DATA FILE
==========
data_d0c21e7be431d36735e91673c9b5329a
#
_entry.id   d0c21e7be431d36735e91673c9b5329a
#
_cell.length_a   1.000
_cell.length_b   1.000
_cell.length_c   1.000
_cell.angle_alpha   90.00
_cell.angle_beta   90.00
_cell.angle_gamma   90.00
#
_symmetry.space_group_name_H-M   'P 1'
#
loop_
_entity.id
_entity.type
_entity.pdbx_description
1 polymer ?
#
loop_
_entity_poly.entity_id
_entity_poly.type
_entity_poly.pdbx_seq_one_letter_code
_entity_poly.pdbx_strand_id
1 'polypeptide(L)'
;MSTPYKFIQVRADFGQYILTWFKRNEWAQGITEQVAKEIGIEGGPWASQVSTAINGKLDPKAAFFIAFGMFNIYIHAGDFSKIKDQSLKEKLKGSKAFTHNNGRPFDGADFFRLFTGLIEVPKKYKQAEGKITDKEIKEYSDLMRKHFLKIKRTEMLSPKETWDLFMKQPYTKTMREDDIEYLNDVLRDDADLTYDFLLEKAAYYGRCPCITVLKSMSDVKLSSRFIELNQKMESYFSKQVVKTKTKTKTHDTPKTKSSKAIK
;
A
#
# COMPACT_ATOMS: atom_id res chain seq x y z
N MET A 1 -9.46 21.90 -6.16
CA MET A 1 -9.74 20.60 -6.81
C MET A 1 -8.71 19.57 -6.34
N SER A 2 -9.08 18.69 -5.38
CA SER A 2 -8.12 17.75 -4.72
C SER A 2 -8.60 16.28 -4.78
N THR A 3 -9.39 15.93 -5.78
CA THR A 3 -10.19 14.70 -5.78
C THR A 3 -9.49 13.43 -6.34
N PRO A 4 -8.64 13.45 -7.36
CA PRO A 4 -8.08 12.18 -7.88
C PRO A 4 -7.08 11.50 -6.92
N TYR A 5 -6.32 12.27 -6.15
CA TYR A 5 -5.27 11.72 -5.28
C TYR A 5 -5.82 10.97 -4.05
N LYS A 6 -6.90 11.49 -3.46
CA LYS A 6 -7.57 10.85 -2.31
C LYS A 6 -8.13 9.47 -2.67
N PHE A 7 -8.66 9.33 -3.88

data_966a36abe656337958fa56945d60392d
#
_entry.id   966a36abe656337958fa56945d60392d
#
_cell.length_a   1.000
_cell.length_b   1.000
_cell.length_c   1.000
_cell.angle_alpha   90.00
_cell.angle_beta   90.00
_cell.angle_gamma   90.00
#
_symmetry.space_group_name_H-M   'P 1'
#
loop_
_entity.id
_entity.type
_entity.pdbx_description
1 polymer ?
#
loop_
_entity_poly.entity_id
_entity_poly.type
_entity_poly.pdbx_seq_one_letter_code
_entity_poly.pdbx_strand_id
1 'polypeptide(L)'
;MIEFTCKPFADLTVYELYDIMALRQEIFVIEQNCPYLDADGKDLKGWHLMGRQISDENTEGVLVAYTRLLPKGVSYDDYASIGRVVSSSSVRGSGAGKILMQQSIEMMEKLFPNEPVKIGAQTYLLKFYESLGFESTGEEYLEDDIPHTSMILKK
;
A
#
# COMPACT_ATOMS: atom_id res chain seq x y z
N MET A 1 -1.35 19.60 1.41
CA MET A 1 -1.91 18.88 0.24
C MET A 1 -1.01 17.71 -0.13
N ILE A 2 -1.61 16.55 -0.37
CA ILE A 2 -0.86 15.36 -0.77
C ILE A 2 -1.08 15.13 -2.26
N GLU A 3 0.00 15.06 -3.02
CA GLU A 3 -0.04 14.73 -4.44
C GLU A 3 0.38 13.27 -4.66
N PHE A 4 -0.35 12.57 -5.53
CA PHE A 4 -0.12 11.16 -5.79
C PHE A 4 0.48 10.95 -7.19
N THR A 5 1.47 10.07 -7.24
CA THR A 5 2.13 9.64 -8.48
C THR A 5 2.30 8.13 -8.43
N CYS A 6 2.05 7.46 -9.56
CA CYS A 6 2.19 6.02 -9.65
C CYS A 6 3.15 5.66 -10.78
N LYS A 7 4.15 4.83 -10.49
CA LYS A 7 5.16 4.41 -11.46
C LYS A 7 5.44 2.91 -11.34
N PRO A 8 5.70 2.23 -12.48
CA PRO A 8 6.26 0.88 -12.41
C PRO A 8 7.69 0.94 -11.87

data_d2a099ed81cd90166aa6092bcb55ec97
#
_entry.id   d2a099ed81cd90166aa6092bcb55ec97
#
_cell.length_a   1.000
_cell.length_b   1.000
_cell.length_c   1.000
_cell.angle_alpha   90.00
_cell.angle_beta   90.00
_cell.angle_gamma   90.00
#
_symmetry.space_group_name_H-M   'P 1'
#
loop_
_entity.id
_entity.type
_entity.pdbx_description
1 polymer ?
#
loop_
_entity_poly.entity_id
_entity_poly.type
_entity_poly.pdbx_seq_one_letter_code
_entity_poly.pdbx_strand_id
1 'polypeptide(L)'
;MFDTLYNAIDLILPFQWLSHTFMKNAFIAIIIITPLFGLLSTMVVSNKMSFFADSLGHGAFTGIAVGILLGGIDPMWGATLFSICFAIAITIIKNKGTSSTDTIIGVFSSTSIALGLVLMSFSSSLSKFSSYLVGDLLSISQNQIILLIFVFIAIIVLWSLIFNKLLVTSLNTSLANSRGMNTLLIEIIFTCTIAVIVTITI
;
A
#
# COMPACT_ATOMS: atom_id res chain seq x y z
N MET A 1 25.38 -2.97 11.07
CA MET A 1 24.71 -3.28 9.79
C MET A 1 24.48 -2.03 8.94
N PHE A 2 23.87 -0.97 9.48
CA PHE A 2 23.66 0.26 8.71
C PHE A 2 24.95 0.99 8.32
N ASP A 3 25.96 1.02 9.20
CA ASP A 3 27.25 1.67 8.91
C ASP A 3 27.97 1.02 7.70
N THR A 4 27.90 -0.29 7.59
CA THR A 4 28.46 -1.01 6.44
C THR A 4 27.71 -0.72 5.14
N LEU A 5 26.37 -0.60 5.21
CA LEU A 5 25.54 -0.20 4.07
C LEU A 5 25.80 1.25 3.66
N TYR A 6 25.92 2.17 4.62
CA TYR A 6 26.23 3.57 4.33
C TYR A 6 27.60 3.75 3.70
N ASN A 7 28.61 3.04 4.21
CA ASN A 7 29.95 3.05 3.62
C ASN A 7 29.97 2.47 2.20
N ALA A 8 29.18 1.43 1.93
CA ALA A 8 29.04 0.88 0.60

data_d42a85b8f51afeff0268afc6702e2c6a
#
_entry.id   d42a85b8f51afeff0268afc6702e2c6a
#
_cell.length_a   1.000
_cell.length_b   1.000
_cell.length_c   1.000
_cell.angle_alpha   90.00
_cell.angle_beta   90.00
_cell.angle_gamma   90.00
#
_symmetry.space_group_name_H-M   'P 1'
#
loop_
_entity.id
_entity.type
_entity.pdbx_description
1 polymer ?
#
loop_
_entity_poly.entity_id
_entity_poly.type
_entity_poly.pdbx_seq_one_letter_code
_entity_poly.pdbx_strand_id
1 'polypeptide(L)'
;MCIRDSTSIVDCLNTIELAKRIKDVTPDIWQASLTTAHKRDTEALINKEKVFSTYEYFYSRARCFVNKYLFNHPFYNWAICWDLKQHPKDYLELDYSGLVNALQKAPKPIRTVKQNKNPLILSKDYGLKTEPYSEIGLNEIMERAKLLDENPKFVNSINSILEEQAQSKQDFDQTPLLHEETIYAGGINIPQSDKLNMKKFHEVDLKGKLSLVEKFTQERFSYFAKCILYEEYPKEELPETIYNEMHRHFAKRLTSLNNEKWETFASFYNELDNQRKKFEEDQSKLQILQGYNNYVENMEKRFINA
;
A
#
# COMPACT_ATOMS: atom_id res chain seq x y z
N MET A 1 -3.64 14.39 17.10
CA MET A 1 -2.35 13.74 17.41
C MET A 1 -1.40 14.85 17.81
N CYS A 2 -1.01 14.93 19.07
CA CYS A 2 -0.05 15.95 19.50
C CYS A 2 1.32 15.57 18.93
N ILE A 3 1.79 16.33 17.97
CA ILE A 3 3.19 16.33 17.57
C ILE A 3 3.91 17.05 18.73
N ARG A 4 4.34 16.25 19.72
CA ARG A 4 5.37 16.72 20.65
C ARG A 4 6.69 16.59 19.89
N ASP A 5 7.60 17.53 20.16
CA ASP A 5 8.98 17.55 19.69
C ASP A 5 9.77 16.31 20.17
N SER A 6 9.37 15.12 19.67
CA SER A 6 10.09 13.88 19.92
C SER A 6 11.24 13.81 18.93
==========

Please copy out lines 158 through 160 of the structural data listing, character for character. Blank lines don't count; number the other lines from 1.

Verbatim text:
#
_entry.id   d42a85b8f51afeff0268afc6702e2c6a
#